In sales - mindset is everything. Here's how to instill behaviors and attitudes that create effective sales mindset in your organization.
Great sales coaching is so much more than teaching your reps how to block and tackle. It's all about instilling a healthy and effective mindset throughout your sales team.
Think about the daily behaviors your sales team needs to do that impact your long-term success.
The diligent and consistent execution of these daily behaviors starts in one place: mindset.
There’s an acronym I was taught years ago regarding daily behaviors: BAT.
A lot of times in sales, we spend way too much time focusing on techniques, when beliefs and attitudes comprise 90 percent of our success.
Beliefs and attitudes are the most important component of BAT. I’m a firm believer in letting reps develop their own goals versus having those goals pushed down to them by a manager. This does not mean we allow the reps to sandbag or set goals that fall below our expectations. I'm trying instill a sense of ownership and responsibility. Allow the reps to put together their sales plan and present it to you much like a CEO would present their business plan to the board of directors. Dig deep and challenge his or her assumptions and push back appropriately. Get to a number we can all agree on.
Because in the latter scenario, managers can end up pushing down a goal that the reps sees as unachievable. In turn, the rep walks into the office every day believing he or she has an unachievable goal. All four areas that are critical to sales success (Desire, Commitment, Outlook, and Responsibility) which we refer to as the "Will to Sell" will likely be impacted.
If a rep is not involved in setting the goal, then he or she can fall victim to excuse making and poor outlook with thoughts like, “there’s no way I can achieve my goal.”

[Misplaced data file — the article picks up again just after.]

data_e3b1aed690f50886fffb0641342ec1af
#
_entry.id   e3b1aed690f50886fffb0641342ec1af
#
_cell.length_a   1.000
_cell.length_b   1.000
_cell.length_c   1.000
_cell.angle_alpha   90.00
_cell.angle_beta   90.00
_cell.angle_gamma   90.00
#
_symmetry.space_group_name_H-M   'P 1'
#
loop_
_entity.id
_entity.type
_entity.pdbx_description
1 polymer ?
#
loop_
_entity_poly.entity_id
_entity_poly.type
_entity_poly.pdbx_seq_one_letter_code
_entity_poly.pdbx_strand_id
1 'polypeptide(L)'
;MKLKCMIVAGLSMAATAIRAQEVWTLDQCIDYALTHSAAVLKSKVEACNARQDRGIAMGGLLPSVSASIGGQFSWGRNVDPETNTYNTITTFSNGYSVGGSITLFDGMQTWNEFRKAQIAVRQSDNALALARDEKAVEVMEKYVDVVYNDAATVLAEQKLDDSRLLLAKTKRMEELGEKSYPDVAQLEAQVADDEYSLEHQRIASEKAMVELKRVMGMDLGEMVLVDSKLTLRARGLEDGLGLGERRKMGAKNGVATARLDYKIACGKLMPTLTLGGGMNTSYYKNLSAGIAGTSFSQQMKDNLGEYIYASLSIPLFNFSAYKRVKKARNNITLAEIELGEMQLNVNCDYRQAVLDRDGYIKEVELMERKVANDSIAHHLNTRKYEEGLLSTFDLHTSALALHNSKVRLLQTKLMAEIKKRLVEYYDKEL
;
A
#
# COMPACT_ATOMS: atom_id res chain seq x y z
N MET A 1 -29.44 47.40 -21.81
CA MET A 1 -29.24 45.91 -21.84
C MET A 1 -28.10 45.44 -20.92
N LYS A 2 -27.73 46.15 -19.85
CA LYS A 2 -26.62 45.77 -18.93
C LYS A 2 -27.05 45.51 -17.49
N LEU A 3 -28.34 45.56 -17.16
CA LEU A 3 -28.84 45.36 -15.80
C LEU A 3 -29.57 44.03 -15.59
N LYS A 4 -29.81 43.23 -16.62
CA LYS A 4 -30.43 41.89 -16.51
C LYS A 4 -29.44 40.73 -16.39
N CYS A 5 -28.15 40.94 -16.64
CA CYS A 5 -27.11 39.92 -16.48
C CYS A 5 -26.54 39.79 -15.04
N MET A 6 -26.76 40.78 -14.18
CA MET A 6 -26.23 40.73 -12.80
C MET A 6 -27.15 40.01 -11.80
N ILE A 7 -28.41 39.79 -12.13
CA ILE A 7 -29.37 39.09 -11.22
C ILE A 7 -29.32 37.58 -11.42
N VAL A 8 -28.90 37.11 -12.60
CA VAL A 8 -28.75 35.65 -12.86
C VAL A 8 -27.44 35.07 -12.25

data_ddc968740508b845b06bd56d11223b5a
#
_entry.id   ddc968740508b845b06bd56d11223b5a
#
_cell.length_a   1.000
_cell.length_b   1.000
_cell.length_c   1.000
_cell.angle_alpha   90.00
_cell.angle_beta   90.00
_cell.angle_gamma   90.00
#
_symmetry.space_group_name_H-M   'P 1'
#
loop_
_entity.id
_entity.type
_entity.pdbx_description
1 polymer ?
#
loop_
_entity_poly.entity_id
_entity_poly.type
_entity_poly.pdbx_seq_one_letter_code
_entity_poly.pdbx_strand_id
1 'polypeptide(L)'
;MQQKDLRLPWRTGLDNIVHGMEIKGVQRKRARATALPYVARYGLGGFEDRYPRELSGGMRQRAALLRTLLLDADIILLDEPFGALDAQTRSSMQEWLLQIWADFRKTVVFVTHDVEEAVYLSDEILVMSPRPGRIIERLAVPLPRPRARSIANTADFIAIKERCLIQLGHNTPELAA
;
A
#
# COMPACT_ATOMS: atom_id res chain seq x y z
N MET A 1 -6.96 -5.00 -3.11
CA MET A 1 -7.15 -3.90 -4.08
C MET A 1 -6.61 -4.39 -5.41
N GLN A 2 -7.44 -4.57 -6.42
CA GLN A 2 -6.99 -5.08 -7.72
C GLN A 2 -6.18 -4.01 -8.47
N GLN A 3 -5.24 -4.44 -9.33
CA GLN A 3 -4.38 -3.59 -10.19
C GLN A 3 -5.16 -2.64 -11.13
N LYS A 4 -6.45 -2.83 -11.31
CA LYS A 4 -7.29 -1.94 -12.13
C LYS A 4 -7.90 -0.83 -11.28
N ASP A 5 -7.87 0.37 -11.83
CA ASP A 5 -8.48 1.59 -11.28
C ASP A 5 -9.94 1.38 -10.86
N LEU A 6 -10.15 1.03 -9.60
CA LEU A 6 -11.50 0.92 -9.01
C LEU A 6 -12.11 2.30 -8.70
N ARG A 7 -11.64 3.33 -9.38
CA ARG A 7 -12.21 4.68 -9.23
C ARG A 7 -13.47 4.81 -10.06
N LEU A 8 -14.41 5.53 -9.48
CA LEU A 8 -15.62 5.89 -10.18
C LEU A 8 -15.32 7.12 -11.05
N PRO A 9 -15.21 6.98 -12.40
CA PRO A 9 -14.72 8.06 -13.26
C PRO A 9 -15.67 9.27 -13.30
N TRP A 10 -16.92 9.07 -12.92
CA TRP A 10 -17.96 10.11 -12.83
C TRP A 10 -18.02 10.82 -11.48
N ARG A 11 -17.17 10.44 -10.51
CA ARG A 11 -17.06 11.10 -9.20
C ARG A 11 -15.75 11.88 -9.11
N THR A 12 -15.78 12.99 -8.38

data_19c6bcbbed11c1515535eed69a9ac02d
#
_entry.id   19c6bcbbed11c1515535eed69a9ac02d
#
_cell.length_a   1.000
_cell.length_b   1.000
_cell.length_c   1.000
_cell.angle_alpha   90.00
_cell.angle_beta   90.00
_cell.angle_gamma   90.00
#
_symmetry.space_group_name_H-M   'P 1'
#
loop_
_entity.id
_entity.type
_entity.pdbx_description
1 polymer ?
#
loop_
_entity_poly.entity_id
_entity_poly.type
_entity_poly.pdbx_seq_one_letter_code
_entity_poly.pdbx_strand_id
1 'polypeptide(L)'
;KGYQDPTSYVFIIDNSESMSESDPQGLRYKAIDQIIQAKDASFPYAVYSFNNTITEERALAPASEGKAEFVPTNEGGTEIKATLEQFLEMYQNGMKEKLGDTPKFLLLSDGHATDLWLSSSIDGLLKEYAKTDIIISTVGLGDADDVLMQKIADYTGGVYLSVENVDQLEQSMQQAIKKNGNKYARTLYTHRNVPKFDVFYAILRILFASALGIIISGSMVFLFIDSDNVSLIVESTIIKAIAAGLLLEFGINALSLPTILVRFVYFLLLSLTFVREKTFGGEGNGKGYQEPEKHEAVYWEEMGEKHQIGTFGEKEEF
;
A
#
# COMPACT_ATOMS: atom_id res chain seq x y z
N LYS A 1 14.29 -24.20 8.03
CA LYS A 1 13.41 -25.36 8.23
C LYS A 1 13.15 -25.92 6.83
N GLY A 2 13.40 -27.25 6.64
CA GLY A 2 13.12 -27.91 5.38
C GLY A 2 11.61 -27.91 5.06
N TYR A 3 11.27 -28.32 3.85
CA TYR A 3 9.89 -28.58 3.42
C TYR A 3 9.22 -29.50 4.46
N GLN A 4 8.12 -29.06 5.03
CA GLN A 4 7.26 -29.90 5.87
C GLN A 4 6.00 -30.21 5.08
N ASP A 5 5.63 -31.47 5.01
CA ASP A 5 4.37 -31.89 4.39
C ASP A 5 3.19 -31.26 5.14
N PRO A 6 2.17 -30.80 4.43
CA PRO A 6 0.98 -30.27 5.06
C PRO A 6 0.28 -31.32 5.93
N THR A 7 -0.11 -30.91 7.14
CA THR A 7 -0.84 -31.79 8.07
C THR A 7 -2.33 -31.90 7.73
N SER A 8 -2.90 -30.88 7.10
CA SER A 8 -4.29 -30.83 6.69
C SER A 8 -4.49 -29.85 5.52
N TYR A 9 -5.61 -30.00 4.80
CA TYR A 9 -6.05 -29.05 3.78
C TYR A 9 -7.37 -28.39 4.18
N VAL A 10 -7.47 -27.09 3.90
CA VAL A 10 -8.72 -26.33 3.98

Or, “our product is too expensive.”
Or, “our competitors offer a better product than ours at better value.”
If your reps are feeling that, then your prospects will feel that - because they will shine through in your sales conversations.
This underscores the importance of involving reps in goal-setting, so they feel ownership over their goals. As the leader, you should help the rep find an achievable goal, then stretch or challenge them to raise it to a higher, yet still attainable level.
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For managers, it is critical to assess the attitude and beliefs of each sales rep while coaching them. For example, if you meet with a rep after a meeting with high financial implications, and the rep says, “this is a lot of money, I don’t think they are going to go for it.”
At this point, the manager should ask the question: “What do you mean by a lot of money?”
If it’s $30,000 per month, then you should help the rep understand, yes, $30,000 is a lot of money to you and me, but why is it a lot of money to them? You discuss the prospect’s budget, pain, quantifiable return-on-investment, and cost of inaction.
Those conversations are effective and encompass all 3 aspects of BAT: Beliefs, Attitudes, and Techniques.
This goes to the importance of not letting things slide with reps. You must push back when you hear a negative mindset or defeatist attitude from reps.
You must ask ‘Why?’ questions in order to pinpoint - specifically - what the real issue is. Then you show your reps how to cultivate an effective mindset, one that breeds positivity and prosperity for themselves as well as your team.
Sales Bullpen CEO Craig Eggleton has helped industry-leading organizations and startups optimize their sales forces. Get in touch with Craig and implement the following in your sales organization:
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